Keatinge, Ray (2001) Efficient use of animal manures within an upland organic system (OF0187). ADAS Consulting Ltd , Redesdale.
This is the final report of Defra project OF0187. The attached report starts with a detailed Executive Summary, from which this text is a short extract.
The aim of this experiment (1999-2001) was to investigate the agronomic effects of applying treated and untreated farmyard manure and slurry to an organically managed, upland clover/ryegrass pasture. Seven main treatments were imposed in a split plot, randomised complete block design, simulating inputs from organic and conventional systems at ADAS Redesdale. The main treatments were; composted (Treatment A) and uncomposted (B) FYM; aerated (C) and unaerated (D) cattle slurry; ammonium nitrate (E); and a zero nitrogen control (F). A further control treatment (G), to which slurry was applied only in 1996, was added to provide a common control treatment during an earlier phase of the experiment. Target application rates were 150 kg total N/ha for untreated slurry and FYM treatments. Following aeration, the same volume of slurry as for the unaerated slurry treatments was applied. Allowing for losses, composted FYM was applied at a rate calculated to supply 80% (120 kg/ha) of total N compared to the untreated FYM treatment. Ammonium nitrate was used as a conventional control treatment, applied at an annual rate of 240 kg/N/ha.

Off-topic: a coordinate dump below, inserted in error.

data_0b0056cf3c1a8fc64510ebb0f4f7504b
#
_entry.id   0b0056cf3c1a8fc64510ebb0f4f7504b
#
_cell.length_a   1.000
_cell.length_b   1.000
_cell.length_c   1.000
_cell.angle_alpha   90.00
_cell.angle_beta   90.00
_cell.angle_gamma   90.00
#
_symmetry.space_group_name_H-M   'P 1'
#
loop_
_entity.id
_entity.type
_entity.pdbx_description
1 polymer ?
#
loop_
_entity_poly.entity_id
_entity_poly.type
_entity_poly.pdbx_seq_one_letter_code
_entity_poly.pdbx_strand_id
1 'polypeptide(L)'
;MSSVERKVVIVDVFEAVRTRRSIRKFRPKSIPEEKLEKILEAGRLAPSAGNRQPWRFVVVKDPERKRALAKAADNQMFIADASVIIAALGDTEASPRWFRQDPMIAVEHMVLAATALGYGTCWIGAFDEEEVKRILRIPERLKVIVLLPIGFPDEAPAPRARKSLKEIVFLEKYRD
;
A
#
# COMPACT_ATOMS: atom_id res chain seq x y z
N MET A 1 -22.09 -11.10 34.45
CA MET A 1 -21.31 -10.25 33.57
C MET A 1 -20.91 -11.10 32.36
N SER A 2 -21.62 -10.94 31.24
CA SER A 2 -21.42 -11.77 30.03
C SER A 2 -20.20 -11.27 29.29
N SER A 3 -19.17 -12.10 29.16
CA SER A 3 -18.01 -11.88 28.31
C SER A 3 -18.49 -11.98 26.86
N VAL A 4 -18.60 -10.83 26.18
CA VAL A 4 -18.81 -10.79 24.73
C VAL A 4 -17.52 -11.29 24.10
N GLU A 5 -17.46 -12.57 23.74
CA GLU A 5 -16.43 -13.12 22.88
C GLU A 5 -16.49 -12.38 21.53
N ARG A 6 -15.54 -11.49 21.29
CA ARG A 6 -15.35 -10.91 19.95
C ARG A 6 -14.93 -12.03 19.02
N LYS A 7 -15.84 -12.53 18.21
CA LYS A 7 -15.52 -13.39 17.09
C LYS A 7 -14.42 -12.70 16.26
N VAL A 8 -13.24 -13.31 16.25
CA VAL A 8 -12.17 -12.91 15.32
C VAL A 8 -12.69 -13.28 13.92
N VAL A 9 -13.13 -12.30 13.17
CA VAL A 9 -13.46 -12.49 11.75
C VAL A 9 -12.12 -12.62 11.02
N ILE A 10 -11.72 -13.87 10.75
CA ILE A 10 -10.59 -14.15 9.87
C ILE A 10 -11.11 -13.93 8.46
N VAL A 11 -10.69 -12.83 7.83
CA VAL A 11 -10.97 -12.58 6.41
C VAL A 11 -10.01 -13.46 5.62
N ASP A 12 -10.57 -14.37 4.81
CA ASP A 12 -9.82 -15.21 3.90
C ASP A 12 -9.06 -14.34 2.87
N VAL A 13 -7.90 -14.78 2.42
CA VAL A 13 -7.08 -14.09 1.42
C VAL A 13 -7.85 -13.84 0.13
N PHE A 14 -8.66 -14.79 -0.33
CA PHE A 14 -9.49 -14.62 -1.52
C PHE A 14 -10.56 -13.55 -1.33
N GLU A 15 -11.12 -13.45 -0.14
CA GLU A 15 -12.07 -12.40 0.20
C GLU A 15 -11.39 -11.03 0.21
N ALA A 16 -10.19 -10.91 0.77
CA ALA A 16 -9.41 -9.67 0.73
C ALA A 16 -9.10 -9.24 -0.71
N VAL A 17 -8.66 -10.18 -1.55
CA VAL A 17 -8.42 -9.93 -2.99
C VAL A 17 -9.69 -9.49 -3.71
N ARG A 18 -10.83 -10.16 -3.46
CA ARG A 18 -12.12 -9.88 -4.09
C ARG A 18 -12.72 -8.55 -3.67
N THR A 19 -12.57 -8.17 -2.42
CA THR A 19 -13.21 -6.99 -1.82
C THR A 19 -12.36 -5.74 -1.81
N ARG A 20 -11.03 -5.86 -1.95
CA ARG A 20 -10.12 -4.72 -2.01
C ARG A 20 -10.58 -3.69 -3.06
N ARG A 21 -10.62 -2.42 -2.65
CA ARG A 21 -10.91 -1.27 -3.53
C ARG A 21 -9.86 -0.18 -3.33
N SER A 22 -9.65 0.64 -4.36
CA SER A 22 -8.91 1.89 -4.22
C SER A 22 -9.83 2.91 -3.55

To determine the effect of phosphate and potash, one half of the plots were supplemented when soil levels of these nutrients fell below theoretically optimum levels. Highland Slag and Seagreen K were used as organic sources of P and K, while muriate of potash and superphosphate were used on the conventionally managed plots. Application rates were based on the results of soil analysis, according to standard recommendations for organic (Glenside Organics, Ltd) and conventional (Anon. 2000) production.
Overall, the results indicate that high clover swards and the return of major nutrients in slurry and FYM can support a high level of productivity from an organically managed pasture, without the requirement for exogenous fertiliser inputs. Under a conservation system of management, it was clear that soil potassium could be a major limiting factor to herbage yield. However, FYM/slurry maintained an acceptable concentration of herbage K, despite a Soil Index of 0/1. The information generated on nutrient cycling, on output and other measures of productivity raises questions as to the optimum level of soil nutrients required for organic production, the role of soil microbial activity and the potential to better exploit composted FYM. The balance of crop offtake from more modest yields, with nutrients released from the soil, may dictate that high levels of extractable nutrients in the soil may not be a prerequisite for good performance from an organic system.
|Keywords:||field trial, randomised block, compost, manure, slurry, aeration, agronomy, forage crops, uplands, hill farming, nutrient cycles, nitrogen, phosphate, potassium, fertilisers, OF0187|
|Subjects:|| Crop husbandry > Production systems > Pasture and forage crops|
Farming Systems > Farm nutrient management
|Research affiliation:|| UK > ADAS|
UK > Department for Environment, Food and Rural Affairs (DEFRA)
|Deposited By:||Defra, R&D Organic Programme|
|Deposited On:||13 Apr 2006|
|Last Modified:||12 Apr 2010 07:33|
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